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let them cite their authority, let them refer to the works in which these doctrines are actually taught. If such opinions were really held, we, could not fail to meet with some trace of them in the various and voluminous works of the numerous authors which are still extant. I assert, that no such trace is to be found; and I challenge the Calvinists of the present day to produce an author prior to Augustine, who maintained what are now called Calvinistic opinions. What weight is due to Augustine, I leave my Readers to decide, when they shall have seen my quotations from the greater part of his works in the Sixth Chapter, and also the observations respecting him in the concluding Chapter. But in any case he is but one, unsupported by any earlier writer (and even by hiinself, before his judgement was perverted by the warmth of the Pelagian controversy), against a cloud of witnesses, all of whom lived nearer to the Apostolical times, and concur in bearing an opposite testimony, in uninterrupted succession, through a period of four complete centuries. Ex ipso ordine manifestatur, id esse Dóminigum et verum, quod sit prius traditum; id autein extraneum et falsum, quod sit posterius immissum (a).

I have (a) Tert. de Præsc. Hær. p. 213.

I have placed the Authors from whose works I have given extracts, in chronological order, and stated the year in which each lived; and that my Readers might have the means of judging of the: correctness of the translations, which it has been my endeavour to make as literal as is consistent with perspicuity, I have mentioned the edition, volume, and page, from which I have quoted.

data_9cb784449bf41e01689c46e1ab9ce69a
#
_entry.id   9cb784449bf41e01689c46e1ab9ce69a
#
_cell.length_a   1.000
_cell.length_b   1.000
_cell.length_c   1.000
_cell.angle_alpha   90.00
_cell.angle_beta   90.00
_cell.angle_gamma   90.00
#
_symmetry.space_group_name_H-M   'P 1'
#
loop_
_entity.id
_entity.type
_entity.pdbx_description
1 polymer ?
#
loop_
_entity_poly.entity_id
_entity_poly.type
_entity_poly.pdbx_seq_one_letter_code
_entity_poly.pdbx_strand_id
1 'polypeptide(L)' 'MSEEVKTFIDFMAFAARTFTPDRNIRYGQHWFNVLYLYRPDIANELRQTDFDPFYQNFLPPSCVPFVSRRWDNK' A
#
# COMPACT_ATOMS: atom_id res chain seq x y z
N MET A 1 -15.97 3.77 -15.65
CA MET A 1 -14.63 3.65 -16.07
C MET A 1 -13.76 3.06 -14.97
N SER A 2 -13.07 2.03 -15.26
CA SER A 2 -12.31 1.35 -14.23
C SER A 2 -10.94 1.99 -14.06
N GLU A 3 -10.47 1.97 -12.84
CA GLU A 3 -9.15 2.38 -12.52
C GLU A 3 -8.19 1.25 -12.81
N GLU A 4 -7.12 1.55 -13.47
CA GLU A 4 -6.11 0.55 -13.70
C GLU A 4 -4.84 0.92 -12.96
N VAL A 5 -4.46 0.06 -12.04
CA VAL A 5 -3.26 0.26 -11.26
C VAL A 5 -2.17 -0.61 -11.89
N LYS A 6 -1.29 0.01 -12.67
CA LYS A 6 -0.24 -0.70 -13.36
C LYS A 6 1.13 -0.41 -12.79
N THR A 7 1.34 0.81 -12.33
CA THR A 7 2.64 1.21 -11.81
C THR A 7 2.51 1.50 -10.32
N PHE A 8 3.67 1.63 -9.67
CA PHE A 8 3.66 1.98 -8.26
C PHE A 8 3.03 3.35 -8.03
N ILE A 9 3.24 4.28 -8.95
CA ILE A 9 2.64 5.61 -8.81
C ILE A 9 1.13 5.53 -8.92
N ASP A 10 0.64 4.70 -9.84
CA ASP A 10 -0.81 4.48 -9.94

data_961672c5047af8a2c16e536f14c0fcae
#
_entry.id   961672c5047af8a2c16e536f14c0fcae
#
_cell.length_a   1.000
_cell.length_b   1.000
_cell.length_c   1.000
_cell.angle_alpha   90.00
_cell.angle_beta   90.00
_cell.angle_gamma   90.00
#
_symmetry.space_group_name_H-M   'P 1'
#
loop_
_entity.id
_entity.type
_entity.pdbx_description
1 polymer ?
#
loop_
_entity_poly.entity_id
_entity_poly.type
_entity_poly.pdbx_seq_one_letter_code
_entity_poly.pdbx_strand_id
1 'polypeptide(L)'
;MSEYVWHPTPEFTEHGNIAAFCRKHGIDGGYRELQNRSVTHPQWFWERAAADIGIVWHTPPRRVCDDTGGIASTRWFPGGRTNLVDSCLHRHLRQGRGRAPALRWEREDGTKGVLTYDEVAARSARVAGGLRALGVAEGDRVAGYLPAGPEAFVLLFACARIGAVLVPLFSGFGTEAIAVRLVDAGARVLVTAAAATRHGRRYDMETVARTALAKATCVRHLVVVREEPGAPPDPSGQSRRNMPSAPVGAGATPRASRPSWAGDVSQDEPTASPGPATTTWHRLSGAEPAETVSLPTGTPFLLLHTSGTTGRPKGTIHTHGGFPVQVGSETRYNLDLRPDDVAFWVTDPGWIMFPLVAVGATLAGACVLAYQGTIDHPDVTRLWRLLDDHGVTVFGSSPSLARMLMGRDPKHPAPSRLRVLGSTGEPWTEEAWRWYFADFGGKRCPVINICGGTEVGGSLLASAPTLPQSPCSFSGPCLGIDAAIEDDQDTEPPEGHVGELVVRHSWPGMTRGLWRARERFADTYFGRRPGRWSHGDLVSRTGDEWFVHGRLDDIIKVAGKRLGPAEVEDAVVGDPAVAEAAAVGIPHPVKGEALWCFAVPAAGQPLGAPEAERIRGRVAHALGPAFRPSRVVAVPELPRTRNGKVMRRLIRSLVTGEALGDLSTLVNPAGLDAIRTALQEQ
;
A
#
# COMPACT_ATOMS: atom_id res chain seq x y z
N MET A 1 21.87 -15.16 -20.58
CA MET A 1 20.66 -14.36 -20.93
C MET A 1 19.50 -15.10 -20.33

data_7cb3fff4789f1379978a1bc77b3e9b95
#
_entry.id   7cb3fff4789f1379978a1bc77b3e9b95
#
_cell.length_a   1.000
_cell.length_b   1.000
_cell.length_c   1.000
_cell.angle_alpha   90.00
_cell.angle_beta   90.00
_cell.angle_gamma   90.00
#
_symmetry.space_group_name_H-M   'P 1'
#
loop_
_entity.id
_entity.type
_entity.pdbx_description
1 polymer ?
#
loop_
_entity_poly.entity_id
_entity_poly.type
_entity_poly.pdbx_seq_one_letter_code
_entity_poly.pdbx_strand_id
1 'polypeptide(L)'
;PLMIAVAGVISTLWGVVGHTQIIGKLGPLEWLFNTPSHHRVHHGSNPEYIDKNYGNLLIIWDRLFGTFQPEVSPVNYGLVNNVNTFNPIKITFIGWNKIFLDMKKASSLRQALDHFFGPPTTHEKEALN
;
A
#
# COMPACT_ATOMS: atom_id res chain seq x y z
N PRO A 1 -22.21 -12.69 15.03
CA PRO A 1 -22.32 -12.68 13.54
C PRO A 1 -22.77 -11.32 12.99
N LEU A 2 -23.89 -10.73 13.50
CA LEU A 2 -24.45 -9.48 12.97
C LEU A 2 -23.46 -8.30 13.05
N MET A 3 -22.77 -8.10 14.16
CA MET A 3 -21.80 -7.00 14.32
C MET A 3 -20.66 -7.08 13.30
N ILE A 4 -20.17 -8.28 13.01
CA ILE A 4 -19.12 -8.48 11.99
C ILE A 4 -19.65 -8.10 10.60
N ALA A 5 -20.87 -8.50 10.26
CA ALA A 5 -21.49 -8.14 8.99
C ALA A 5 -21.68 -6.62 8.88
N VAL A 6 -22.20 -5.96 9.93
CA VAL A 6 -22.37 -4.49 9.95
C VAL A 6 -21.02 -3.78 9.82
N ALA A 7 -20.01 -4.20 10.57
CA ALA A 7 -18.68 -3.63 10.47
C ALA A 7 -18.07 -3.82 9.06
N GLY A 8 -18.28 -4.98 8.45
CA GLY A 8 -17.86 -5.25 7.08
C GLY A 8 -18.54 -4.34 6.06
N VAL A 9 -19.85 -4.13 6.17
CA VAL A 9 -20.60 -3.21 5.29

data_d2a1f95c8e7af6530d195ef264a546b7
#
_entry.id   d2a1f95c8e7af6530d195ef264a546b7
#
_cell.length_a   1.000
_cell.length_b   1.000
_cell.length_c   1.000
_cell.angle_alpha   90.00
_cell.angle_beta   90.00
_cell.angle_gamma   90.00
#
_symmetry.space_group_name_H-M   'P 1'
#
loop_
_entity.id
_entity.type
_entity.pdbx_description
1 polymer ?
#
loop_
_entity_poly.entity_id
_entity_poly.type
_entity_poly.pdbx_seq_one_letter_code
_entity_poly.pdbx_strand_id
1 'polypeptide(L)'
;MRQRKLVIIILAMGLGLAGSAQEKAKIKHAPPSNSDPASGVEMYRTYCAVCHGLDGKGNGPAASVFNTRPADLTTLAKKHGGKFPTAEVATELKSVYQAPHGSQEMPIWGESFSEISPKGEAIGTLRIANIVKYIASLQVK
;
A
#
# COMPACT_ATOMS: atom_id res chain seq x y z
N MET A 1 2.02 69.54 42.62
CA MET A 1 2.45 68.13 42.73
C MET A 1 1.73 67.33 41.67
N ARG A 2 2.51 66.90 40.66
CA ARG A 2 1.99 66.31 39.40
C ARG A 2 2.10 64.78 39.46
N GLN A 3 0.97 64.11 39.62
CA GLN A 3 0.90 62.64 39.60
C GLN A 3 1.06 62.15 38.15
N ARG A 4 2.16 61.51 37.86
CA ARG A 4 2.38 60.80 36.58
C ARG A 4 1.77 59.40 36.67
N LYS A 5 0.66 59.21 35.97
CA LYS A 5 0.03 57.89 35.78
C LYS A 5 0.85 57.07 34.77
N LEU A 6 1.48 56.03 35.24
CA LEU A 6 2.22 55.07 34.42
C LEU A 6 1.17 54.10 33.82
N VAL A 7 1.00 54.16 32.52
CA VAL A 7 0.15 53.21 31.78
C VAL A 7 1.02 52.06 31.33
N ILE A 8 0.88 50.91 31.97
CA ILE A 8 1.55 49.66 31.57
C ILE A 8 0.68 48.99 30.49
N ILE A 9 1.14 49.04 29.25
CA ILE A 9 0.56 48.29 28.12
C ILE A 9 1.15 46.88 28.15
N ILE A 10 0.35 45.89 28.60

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There is so close a connexion between the peculiar doctrines of Calvinism, that I have sometimes found occasion to quote the same texts of Scripture, and to use the same arguments, in different Chapters. My design was to make each Chapter a whole; and I trust that this repetition, in the few instances in which it occurs, will be excused. I must also request my Readers to remember, that what I have said concerning the Parochial Clergy, was a part of my

Visitation Charges already mentioned.

At the end of my last Charge, in adverting to the general state of religious opinions in this Country, I noticed the attempts, then recently made, to procure the repeal of the Laws which exclude Roman Catholics from certain offices and 7


situations of trust and power; and I expressed my decided opinion, that those restraints could not be removed without extreme hazard to our Constitution in Church and State. But as this is a subject totally uncounected with the points here discussed, I have not thought it necessary to insert that part of my Charge in the present Work.

Buckden Palace, January 1st, 1811.


p. 107. (note) I. 12. for ó read ou
p. 113. last line, before No man put marks of quotation.
p. 196. I. 11. after bim put warks of quotation.
p. 230. (nute) l. 19. for extrinsical read extrinsecala
p. 265. (note) I. 14. for da read ad.
p. 286. 1. 6. for which is to come read which is come.
p. 295 1. 8. for Azarius read Azarias.
P. 486. I. 23. for from you read from your.
p. 530. 1. 24. (in some of tbe copics) for ift real gift.

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T is evident from the account left us by Moses,

that a considerable change took place in the minds of our first Parents immediately after they had transgressed the prohibitory command of God, not to eat of the tree of the knowledge of Good and Evil (a); but the conciseness with which the sacred Historian has described the primitive condition of Man, and his Fall from the state in which he was created, has led to a variety of opinions respecting the effects of Adam's disobedience upon himself and his posterity. Without entering into a detail of the numerous controversies which have arisen in the Christian Church concerning Original Sin, or attempting

to (a). Gen. c. 2. v. 17.

Ᏼ .

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